Multiple Pathways to Policy Impact: Testing an Uptake Theory with QCA

Posted on 10 December, 2013 – 3:20 PM

by Barbara Befani, IDS Centre for Development Impact, PRACTICE PAPER. Number 05 October 2013. Available as pdf

Abstract: Policy impact is a complex process influenced by multiple factors. An intermediate step in this process is policy uptake, or the adoption of measures by policymakers that reflect research findings and recommendations. The path to policy uptake often involves activism, lobbying and advocacy work by civil society organisations, so an earlier intermediate step could be termed ‘advocacy uptake’; which would be the use of research findings and recommendations by Civil Society Organisations (CSOs) in their efforts to influence government policy. This CDI Practice Paper by Barbara Befani proposes a ‘broad-brush’ theory of policy uptake (more precisely of ‘advocacy uptake’) and then tests it using two methods: (1) a type of statistical analysis and (2) a variant of Qualitative Comparative Analysis (QCA). The pros and cons of both families of methods are discussed in this paper, which shows that QCA offers the power of generalisation whilst also capturing some of the complexity of middle-range explanation. A limited number of pathways to uptake are identified, which are at the same time moderately sophisticated (considering combinations of causal factors rather than additions) and cover a medium number of cases (40), allowing a moderate degree of generalisation. – See more at:

Rick Davies comment: What I  like about this paper is the way it shows, quite simply, how measurements of the contribution of different possible causal conditions in terms of averages, and correlations between these, can be uniformative and even misleading. In contrast, a QCA analysis of the different configurations of causal conditions can be much more enlightening and easier to relate to what are often complex realities in the ground.

I have taken the liberty of re-analysing the fictional data set provided in the annex, using a Decision Tree software (within RapidMiner). This is a means of triangulating the results of QCA analyses. It uses the same kind of data set and produces results which are comparable in structure, but the method of analysis is different. Shown below is a Decision Tree representing seven configurations of conditions that can be found in Befani’s data set of 40 cases. It makes use of 4 of the five conditions described in the paper. These are shown as nodes in the tree diagram.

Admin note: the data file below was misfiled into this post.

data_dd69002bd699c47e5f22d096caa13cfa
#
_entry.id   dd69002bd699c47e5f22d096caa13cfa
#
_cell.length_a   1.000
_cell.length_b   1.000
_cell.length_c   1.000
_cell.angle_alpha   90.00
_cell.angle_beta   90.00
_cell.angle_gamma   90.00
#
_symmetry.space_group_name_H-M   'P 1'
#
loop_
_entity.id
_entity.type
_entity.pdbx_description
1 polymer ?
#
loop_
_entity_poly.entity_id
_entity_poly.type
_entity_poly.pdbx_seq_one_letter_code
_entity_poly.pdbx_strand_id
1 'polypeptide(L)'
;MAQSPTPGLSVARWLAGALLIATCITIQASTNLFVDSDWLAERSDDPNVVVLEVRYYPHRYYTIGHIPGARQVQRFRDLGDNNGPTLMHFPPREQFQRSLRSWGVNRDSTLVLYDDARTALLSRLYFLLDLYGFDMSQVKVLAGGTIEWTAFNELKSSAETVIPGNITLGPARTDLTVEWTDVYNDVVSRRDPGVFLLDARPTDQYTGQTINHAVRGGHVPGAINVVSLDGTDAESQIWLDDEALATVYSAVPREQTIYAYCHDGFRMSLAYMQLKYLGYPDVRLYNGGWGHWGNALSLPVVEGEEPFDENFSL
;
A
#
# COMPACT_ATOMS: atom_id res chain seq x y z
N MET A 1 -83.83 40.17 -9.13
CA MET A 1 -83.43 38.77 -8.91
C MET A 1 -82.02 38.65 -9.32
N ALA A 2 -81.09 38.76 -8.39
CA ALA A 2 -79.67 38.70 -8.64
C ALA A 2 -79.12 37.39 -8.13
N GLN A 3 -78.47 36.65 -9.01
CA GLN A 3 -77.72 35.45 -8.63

Befani 2013 10(click on image to enlarge and get a clearer image!)

The 0 and 1 values on the various branches indicate whether the condition immediately above is present or not. The first configuration on the left says that if there is no ACCESS then research UPTAKE (12 cases at the red leaf) does not take place. This is a statement of a sufficient cause. The branch on the right, represents a configuration of three conditions, which says that where ACCESS to research is present, and recommendations are consistent with measures previously (PREV) recommended by the organisation, and where the research findings are disseminated within the organisation by a local ‘champion (CHAMP) then research UPTAKE  (8 cases at the blue leaf) does take place.

Overall the findings shown in the Decision Tree model are consistent with the QCA analyses in terms of the number of configurations (seven) and the configurations that are associated with the largest number of cases (i.e. their coverage). However there were small differences in descriptions of two sets of cases where there was no uptake (red leaves). In the third branch (configuration) from the left above, the QCA analysis indicated that it was the presence of INTERNAL CONFLICT (different approaches to the same policy problem within the organisation) that played a role, rather than the presence of a (perhaps ineffectual) CHAMPION. In the third branch (configuration) from the right the QCA analysis proposed a fourth necessary condition (QUALITY), in addtion to the three shown in the Decision Tree. Here the Decision Tree seems the more parsimonious solution. However, in both sets of cases where differences in findings have occured it would make most sense to then proceed with within-case investigations of the causal processes at work.

PS: Here is the dataset, in case anyone wants to play with it

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